Clubs will suffer as Vodafone dials out
Published 26/09/2010 | 05:00
the end of Vodafone's sponsorship of the GAA's football championship is a blow to the Association whichever way you look at it. Sponsors are in short supply these days and news of one pulling out is far more frequent then news of one coming in.
But Vodafone followed their announcement with another blow -- their Support Your GAA Club programme is also coming to an end next month, with final payments to be made in December.
Under the scheme, Vodafone customers registered the name of the club they wanted to support and the company then donated five per cent of their bill to that club. The cheques were never huge, but they were always welcome and the scheme was a valuable piece in the funding jigsaw.
It will be badly missed.
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Katie Taylor may be 1/3 to win gold at the 2012 Olympics but here at From the Stands we think that she might not have it all her own way.
Women's boxing has increased in popularity since its addition to the programme for the 2012 Olympics. The signs were evident at the women's world championships last week. Taylor struggled against Queen Underwood in the semi-final and far from taking away from her achievement, she really had to battle to secure her place in the final.
For the world championships the number of participants increased by more than 50 per cent compared with the 2008 edition, even though the number of weight categories has been reduced from 13 to 10.
Furthermore, the number of participating countries has increased by almost 80 per cent, from 42 in 2008 to 75 this year.
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The exclusion of Seamus Coleman from the Irish squad for the Russia and Slovakia games was the cause of many raised eyebrows amongst journalists at last week's squad announcement. When Giovanni Trapattoni was asked about the reasoning behind his decision, he explained that Coleman, a right-back, would not be able for Andrei Arshavin who plays on the left wing.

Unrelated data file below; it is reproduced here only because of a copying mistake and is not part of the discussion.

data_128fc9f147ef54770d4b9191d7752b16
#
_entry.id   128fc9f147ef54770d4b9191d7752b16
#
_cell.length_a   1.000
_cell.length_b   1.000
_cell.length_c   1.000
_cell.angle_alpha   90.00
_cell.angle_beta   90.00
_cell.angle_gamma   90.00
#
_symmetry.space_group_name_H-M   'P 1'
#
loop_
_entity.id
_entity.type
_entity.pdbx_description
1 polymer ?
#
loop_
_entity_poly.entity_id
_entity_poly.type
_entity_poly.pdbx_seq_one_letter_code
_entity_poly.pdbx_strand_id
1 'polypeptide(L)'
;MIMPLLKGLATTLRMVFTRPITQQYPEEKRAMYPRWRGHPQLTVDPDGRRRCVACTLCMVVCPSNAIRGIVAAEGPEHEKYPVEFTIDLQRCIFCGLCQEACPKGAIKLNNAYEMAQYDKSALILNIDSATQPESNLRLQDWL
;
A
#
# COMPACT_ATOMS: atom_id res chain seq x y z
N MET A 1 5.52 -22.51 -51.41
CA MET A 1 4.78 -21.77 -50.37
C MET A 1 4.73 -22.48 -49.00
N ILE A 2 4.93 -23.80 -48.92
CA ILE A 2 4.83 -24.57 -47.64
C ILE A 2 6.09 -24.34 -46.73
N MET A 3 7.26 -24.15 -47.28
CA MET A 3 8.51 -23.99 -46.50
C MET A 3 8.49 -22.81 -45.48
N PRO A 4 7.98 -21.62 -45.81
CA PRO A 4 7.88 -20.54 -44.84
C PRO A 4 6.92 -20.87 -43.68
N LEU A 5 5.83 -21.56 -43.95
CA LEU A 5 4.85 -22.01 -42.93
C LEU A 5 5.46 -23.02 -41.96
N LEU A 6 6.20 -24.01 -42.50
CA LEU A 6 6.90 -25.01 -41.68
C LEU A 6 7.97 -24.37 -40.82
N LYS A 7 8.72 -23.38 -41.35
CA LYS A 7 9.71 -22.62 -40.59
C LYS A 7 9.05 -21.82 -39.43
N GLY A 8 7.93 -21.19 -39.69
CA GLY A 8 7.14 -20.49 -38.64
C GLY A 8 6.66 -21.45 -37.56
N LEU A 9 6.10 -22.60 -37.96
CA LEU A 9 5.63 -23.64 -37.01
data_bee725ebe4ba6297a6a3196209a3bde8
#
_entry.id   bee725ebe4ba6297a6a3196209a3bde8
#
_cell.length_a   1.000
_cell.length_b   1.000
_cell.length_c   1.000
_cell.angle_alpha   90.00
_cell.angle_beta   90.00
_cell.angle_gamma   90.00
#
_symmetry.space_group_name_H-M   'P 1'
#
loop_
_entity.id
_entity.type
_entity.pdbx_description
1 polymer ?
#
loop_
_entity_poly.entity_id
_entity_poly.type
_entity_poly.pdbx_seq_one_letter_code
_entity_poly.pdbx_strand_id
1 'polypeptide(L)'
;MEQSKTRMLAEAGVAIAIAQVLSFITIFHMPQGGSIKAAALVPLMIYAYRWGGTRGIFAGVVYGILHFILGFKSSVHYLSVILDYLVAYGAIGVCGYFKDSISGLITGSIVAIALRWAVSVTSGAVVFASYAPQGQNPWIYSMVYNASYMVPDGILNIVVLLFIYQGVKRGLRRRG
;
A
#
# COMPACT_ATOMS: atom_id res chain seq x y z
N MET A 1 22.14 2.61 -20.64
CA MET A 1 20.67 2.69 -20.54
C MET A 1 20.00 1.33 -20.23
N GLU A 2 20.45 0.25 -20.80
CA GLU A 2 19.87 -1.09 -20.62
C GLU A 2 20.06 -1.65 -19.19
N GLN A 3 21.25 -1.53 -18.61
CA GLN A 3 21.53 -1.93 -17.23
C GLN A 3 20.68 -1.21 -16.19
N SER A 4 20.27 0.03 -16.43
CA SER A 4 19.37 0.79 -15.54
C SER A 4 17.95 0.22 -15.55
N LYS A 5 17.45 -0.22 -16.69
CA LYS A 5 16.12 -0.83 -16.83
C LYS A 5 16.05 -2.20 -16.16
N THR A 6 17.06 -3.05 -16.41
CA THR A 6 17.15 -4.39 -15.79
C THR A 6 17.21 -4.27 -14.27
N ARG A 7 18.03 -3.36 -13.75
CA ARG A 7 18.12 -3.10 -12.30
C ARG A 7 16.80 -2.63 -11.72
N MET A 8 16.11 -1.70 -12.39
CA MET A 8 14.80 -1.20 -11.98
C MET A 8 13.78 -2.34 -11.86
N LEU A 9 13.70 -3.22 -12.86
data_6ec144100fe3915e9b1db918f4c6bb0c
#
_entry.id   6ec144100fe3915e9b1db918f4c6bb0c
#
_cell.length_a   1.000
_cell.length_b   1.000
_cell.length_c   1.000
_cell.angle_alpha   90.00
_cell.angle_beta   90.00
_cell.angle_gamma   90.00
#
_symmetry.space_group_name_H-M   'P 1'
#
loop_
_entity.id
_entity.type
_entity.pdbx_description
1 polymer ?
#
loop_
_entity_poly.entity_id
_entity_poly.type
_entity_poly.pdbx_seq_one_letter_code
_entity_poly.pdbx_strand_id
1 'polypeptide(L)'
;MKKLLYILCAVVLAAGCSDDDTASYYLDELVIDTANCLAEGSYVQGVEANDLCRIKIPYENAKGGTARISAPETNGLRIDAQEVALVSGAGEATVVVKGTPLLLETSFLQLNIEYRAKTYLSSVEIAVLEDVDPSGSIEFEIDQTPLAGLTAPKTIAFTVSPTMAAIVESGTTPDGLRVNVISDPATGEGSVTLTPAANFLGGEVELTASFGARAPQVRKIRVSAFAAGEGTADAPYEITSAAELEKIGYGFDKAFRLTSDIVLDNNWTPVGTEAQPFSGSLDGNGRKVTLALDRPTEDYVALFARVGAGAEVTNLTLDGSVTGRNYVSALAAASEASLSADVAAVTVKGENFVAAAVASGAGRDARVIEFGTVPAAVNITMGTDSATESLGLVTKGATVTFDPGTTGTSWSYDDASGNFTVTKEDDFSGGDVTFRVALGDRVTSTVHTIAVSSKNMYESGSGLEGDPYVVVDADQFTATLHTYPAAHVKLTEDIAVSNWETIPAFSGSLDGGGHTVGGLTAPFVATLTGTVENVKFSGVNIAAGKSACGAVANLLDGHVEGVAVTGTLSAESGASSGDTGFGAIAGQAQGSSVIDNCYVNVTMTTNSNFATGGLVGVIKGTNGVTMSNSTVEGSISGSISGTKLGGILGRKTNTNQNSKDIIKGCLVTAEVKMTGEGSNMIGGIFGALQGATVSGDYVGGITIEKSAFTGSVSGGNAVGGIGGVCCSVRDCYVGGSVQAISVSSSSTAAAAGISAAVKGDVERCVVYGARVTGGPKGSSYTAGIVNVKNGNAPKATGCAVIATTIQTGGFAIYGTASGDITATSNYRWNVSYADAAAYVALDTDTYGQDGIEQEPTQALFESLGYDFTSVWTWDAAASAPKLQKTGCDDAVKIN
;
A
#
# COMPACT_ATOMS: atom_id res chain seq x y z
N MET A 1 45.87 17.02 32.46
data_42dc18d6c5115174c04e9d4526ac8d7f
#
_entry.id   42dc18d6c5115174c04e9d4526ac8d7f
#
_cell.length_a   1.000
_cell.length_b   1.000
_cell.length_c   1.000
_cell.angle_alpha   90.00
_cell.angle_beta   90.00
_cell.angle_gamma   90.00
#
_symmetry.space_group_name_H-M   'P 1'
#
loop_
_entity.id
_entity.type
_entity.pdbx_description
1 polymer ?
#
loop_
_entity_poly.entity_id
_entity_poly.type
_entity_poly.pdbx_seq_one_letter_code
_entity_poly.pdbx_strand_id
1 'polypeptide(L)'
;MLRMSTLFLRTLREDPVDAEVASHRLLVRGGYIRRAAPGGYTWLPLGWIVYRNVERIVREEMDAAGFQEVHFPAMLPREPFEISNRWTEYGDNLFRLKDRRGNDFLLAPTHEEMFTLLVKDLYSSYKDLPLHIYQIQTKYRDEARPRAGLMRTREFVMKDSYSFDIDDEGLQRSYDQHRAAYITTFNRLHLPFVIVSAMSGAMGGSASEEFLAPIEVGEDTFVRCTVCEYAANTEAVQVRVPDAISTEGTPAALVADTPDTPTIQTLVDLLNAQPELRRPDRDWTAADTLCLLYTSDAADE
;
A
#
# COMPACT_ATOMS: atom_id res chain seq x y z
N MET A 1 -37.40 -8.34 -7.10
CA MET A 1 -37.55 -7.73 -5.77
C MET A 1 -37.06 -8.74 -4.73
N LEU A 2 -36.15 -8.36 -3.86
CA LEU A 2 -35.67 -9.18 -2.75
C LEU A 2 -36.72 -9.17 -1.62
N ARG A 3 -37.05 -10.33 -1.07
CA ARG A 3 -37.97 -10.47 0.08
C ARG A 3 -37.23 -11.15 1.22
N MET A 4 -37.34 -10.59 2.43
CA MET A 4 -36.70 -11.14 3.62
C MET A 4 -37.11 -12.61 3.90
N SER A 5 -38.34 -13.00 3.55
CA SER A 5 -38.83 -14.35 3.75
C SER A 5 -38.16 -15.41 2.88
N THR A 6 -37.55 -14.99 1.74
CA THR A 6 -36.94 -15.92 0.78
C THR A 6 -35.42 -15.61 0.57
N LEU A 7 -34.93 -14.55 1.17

He later went on to say that the Russians interchange their positions quite a lot. "They stay 10 or 15 minutes on the left and then switch to the right," he explained.
While we are confident that John O'Shea can cope with Arshavin, we shudder to think what will happen when he switches over to Kevin Kilbane's wing.
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THE Guardian carried a piece last Tuesday 'In praise of Gaelic sports' which, although mostly favourable towards the GAA, contained a number of glaring inaccuracies.
The paper claimed there was '. . . no need for stewards in high-visibility jackets or even police officers,' which of course there always is, if only to prevent a pitch invasion and protect the referee from irate Louth supporters.
They also contended that 'A few (players) have formed the Gaelic Players' Association in an effort to extract more payments. But the GPA has generally been unsuccessful in creating a professional wage structure.' Is this the same GPA which regularly emphasises its commitment to the maintenance of the GAA's amateur status?
But perhaps worst of all was the contention that '. . . the overwhelming majority (of players) will turn up for training after a day at the factory or working on the farm.' Surely our neighbours have heard that no one has a job at all in this country anymore?
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Seneschalstown and Skryne go head to head today in the Meath senior county final. Proving that they are progressive clubs off the pitch as well as on it, both Skryne and Seneschalstown have their club fundraising lotto available to purchase online via the club website or through Locallotto.ie.
According to Michael Lynch, Skryne club secretary: "Having the lotto available online makes it more convenient for supporters, gives the club the opportunity to reach people no longer in the parish or former players living abroad -- we have a former player in Paris joined up. It is a great addition to our club website and the system is very efficient."
and Marie Crowe